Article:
“You are just like your mother,” he told me after I finished. “When you decide you are going to do something, you find a way.”
|I knew this tutu looked great!|
The truth is, none of this would have been possible without Angie. I never would have signed up. I probably would never have made it to the half without her. I definitely would have dropped out around mile 15, when the pain was at its peak and every step was agony. She is the one who kept me going. The truth is, this story, this journey has been about her from the very beginning. She may not have known it, but I think she pushed me just as much, if not more, than I pushed her.
There was one time I got in front of her, miles 23.5 to mile 25. The pain was starting to come back. I literally had to keep jogging. I wanted to walk, but jogging hurt the least. I felt terrible pulling in front of her, but I also knew she had friends in Kat Pass and Janae Vogel who were with her. Oh Janae, what spirit! She cheered for us from the sidelines and then ran with us from the 20 mile mark to the end.
I felt bad about leaving Angie behind, but she told me at the end that seeing me going actually did push her.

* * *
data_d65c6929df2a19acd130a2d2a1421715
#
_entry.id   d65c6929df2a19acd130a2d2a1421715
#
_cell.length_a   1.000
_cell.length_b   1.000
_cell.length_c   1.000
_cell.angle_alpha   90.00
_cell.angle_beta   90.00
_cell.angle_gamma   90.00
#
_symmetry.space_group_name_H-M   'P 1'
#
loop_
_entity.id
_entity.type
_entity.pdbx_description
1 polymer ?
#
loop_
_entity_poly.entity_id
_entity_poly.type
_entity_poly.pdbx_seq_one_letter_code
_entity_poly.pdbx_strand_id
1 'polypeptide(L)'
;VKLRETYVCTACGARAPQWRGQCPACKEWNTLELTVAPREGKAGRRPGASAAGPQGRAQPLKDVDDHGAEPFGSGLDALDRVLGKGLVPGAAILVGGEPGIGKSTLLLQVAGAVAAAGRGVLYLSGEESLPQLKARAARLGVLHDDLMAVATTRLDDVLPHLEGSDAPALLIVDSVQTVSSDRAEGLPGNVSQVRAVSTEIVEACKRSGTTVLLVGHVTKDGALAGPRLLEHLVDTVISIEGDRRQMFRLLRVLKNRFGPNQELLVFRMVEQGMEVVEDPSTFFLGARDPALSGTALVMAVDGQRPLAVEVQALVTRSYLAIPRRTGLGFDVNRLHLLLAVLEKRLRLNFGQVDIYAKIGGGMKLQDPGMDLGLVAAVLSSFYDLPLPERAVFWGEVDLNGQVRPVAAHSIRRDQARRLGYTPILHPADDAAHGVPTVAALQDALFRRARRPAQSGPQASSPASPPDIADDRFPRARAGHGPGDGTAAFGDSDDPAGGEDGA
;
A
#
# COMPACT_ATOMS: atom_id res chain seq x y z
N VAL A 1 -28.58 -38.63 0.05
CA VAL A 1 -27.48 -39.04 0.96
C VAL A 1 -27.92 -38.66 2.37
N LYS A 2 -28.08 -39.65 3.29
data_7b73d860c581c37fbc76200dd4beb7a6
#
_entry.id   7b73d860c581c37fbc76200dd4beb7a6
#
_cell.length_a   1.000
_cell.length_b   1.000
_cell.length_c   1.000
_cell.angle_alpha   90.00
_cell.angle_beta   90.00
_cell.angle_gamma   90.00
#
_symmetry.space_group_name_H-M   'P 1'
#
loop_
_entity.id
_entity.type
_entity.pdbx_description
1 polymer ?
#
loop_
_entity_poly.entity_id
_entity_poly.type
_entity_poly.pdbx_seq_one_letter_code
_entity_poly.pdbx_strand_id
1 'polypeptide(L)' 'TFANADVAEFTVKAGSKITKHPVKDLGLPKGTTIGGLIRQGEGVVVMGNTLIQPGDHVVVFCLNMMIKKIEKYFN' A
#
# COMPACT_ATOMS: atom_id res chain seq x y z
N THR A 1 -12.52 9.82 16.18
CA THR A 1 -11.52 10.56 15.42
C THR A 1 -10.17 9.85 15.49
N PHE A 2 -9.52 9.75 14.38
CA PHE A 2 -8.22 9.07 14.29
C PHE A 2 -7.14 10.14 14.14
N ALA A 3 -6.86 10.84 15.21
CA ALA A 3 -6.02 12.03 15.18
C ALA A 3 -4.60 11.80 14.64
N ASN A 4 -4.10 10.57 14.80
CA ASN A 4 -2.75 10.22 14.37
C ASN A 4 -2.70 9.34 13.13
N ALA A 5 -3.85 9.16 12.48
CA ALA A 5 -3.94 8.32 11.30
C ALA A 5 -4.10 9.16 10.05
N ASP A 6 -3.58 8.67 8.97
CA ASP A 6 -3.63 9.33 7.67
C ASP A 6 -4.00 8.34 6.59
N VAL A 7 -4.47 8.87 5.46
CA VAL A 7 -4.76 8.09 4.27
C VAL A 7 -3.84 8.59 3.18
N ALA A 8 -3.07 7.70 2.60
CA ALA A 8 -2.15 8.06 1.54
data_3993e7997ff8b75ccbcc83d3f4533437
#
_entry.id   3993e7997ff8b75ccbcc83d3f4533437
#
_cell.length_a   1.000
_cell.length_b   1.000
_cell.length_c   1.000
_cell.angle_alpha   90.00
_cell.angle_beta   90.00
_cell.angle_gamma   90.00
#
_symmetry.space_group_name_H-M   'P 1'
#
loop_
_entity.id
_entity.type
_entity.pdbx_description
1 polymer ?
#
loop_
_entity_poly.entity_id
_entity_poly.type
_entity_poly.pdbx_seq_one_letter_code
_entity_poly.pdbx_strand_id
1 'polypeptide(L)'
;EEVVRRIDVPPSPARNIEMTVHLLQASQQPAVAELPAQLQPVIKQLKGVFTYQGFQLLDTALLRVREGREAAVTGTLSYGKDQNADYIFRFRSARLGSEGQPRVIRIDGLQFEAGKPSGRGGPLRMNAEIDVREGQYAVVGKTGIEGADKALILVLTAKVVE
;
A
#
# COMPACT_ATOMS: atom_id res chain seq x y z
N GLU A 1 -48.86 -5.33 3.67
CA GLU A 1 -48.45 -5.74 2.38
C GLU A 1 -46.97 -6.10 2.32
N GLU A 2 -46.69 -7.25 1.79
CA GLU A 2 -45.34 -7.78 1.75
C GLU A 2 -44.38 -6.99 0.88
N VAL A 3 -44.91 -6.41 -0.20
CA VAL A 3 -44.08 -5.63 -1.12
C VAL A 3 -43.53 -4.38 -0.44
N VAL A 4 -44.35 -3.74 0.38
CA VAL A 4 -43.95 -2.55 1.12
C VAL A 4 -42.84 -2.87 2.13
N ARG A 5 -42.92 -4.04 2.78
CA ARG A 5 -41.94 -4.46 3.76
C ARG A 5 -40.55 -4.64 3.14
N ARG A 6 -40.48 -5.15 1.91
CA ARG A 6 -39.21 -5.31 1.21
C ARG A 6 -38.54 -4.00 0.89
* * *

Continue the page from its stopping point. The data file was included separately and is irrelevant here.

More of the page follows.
“You were going just like we were at the start,” she said. Janae and Kat urged her to keep going, to catch up to me. I remember looking back one time and I did not see Angie. Maybe a half mile later I looked back again and there they were.
At the 25 mile mark I dropped back to wait. We started this journey together and gosh darn it, we were going to finish together.
I will admit, I got very happy and energized in that last 1.2 miles. We were there, we were done, we had come 25 miles and the end was in sight!
The most beautiful vision I ever saw was when we turned that last corner and the black and white checkered FINISH line loomed in front of us. Four blocks, three, two, one...I grabbed Angie’s hand and we crossed together.
This journey, this vision, this goal had finally come to an end.
But it is not the end.
Angie and I plan to return next year, with some actual training under our belt, and kill our time. It took us 6 hours, 27 minutes to finish. Next year we want to hit 5 hours, 30 minutes.
I have an even bigger goal, one that is probably two years away. With a realistic goal of 2017, I want to share My Bold Story about bullying. I would love to turn the marathon into a fundraiser for bullying awareness. During the next two years I am planning to purchase a weighted vest. I want to train and do runs, first 5Ks and 10Ks, then a half-marathon, while wearing a weighted vest with 20 pounds.
My ultimate goal is to run the Mankato Marathon. The first half of the race I intend to run in normal running clothes. When I cross the 13.1 mile mark, I would like to put on the weighted vest.
That is how bullying works. When it first starts you are strong, you can keep your head high. But as it goes on and continues, it begins to weigh on you, and the pressure pushes down on you. It is hard to relieve that weight. I hope that in two years time I can be a voice for those living in silence and fear.
United we stand, untied we fall...